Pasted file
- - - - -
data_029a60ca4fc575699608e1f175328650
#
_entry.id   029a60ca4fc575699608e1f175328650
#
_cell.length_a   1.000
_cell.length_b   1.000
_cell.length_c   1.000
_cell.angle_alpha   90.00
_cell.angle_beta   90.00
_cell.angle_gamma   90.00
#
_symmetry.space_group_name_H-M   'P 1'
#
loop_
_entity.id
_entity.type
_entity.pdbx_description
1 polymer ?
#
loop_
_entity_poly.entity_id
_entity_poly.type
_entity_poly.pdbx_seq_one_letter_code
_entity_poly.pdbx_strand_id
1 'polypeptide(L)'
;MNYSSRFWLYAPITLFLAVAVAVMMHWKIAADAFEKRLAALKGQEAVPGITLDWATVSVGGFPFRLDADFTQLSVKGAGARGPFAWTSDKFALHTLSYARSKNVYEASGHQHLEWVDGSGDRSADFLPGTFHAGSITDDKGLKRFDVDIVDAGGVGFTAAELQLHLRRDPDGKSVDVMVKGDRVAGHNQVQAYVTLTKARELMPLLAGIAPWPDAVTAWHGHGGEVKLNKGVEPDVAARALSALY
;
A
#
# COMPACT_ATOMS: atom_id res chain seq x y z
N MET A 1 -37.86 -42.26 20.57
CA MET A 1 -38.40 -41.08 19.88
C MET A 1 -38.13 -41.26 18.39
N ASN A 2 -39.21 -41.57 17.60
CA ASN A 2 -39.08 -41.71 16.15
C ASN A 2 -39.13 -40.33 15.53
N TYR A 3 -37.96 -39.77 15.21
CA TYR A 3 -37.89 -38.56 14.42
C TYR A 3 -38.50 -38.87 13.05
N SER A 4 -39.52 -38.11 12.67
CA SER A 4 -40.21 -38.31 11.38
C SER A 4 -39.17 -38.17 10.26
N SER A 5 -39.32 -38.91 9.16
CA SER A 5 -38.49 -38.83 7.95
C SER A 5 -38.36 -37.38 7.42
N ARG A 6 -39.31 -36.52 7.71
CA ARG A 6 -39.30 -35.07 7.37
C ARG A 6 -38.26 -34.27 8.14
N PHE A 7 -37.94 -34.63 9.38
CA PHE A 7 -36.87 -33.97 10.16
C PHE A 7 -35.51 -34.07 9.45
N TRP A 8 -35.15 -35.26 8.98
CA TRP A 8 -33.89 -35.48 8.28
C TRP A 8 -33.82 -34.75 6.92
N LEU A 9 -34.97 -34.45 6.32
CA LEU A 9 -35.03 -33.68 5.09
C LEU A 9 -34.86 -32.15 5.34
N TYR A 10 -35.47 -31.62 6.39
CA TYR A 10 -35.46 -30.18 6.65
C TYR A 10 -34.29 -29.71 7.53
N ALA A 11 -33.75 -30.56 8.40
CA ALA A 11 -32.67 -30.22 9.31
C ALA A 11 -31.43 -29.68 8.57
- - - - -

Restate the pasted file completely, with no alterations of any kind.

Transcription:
data_029a60ca4fc575699608e1f175328650
#
_entry.id   029a60ca4fc575699608e1f175328650
#
_cell.length_a   1.000
_cell.length_b   1.000
_cell.length_c   1.000
_cell.angle_alpha   90.00
_cell.angle_beta   90.00
_cell.angle_gamma   90.00
#
_symmetry.space_group_name_H-M   'P 1'
#
loop_
_entity.id
_entity.type
_entity.pdbx_description
1 polymer ?
#
loop_
_entity_poly.entity_id
_entity_poly.type
_entity_poly.pdbx_seq_one_letter_code
_entity_poly.pdbx_strand_id
1 'polypeptide(L)'
;MNYSSRFWLYAPITLFLAVAVAVMMHWKIAADAFEKRLAALKGQEAVPGITLDWATVSVGGFPFRLDADFTQLSVKGAGARGPFAWTSDKFALHTLSYARSKNVYEASGHQHLEWVDGSGDRSADFLPGTFHAGSITDDKGLKRFDVDIVDAGGVGFTAAELQLHLRRDPDGKSVDVMVKGDRVAGHNQVQAYVTLTKARELMPLLAGIAPWPDAVTAWHGHGGEVKLNKGVEPDVAARALSALY
;
A
#
# COMPACT_ATOMS: atom_id res chain seq x y z
N MET A 1 -37.86 -42.26 20.57
CA MET A 1 -38.40 -41.08 19.88
C MET A 1 -38.13 -41.26 18.39
N ASN A 2 -39.21 -41.57 17.60
CA ASN A 2 -39.08 -41.71 16.15
C ASN A 2 -39.13 -40.33 15.53
N TYR A 3 -37.96 -39.77 15.21
CA TYR A 3 -37.89 -38.56 14.42
C TYR A 3 -38.50 -38.87 13.05
N SER A 4 -39.52 -38.11 12.67
CA SER A 4 -40.21 -38.31 11.38
C SER A 4 -39.17 -38.17 10.26
N SER A 5 -39.32 -38.91 9.16
CA SER A 5 -38.49 -38.83 7.95
C SER A 5 -38.36 -37.38 7.42
N ARG A 6 -39.31 -36.52 7.71
CA ARG A 6 -39.30 -35.07 7.37
C ARG A 6 -38.26 -34.27 8.14
N PHE A 7 -37.94 -34.63 9.38
CA PHE A 7 -36.87 -33.97 10.16
C PHE A 7 -35.51 -34.07 9.45
N TRP A 8 -35.15 -35.26 8.98
CA TRP A 8 -33.89 -35.48 8.28
C TRP A 8 -33.82 -34.75 6.92
N LEU A 9 -34.97 -34.45 6.32
CA LEU A 9 -35.03 -33.68 5.09
C LEU A 9 -34.86 -32.15 5.34
N TYR A 10 -35.47 -31.62 6.39
CA TYR A 10 -35.46 -30.18 6.65
C TYR A 10 -34.29 -29.71 7.53
N ALA A 11 -33.75 -30.56 8.40
CA ALA A 11 -32.67 -30.22 9.31
C ALA A 11 -31.43 -29.68 8.57